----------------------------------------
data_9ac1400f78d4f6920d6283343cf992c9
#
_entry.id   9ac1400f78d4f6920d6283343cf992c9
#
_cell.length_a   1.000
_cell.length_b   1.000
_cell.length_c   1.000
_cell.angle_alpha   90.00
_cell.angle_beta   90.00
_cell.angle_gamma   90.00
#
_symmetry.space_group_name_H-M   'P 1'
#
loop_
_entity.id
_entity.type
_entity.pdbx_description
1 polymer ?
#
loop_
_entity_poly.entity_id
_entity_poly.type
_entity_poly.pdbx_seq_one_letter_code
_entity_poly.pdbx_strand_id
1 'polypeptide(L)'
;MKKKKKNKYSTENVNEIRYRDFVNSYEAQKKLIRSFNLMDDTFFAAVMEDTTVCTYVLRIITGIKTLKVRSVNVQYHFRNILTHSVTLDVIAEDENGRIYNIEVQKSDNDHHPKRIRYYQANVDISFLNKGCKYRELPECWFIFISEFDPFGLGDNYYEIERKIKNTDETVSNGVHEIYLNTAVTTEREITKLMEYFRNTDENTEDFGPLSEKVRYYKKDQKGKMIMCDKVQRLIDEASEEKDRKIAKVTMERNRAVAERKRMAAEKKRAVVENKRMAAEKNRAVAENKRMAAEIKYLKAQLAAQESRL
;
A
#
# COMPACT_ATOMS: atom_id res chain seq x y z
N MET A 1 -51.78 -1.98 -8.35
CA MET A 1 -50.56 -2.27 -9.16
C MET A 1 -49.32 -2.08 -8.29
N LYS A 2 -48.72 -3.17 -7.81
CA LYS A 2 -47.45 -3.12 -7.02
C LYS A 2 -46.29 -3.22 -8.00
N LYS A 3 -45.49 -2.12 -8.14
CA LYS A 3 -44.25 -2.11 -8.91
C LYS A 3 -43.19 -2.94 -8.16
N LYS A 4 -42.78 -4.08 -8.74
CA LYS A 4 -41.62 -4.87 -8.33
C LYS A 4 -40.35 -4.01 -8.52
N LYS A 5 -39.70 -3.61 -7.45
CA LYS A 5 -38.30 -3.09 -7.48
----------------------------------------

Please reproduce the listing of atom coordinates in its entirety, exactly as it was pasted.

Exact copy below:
data_9ac1400f78d4f6920d6283343cf992c9
#
_entry.id   9ac1400f78d4f6920d6283343cf992c9
#
_cell.length_a   1.000
_cell.length_b   1.000
_cell.length_c   1.000
_cell.angle_alpha   90.00
_cell.angle_beta   90.00
_cell.angle_gamma   90.00
#
_symmetry.space_group_name_H-M   'P 1'
#
loop_
_entity.id
_entity.type
_entity.pdbx_description
1 polymer ?
#
loop_
_entity_poly.entity_id
_entity_poly.type
_entity_poly.pdbx_seq_one_letter_code
_entity_poly.pdbx_strand_id
1 'polypeptide(L)'
;MKKKKKNKYSTENVNEIRYRDFVNSYEAQKKLIRSFNLMDDTFFAAVMEDTTVCTYVLRIITGIKTLKVRSVNVQYHFRNILTHSVTLDVIAEDENGRIYNIEVQKSDNDHHPKRIRYYQANVDISFLNKGCKYRELPECWFIFISEFDPFGLGDNYYEIERKIKNTDETVSNGVHEIYLNTAVTTEREITKLMEYFRNTDENTEDFGPLSEKVRYYKKDQKGKMIMCDKVQRLIDEASEEKDRKIAKVTMERNRAVAERKRMAAEKKRAVVENKRMAAEKNRAVAENKRMAAEIKYLKAQLAAQESRL
;
A
#
# COMPACT_ATOMS: atom_id res chain seq x y z
N MET A 1 -51.78 -1.98 -8.35
CA MET A 1 -50.56 -2.27 -9.16
C MET A 1 -49.32 -2.08 -8.29
N LYS A 2 -48.72 -3.17 -7.81
CA LYS A 2 -47.45 -3.12 -7.02
C LYS A 2 -46.29 -3.22 -8.00
N LYS A 3 -45.49 -2.12 -8.14
CA LYS A 3 -44.25 -2.11 -8.91
C LYS A 3 -43.19 -2.94 -8.16
N LYS A 4 -42.78 -4.08 -8.74
CA LYS A 4 -41.62 -4.87 -8.33
C LYS A 4 -40.35 -4.01 -8.52
N LYS A 5 -39.70 -3.61 -7.45
CA LYS A 5 -38.30 -3.09 -7.48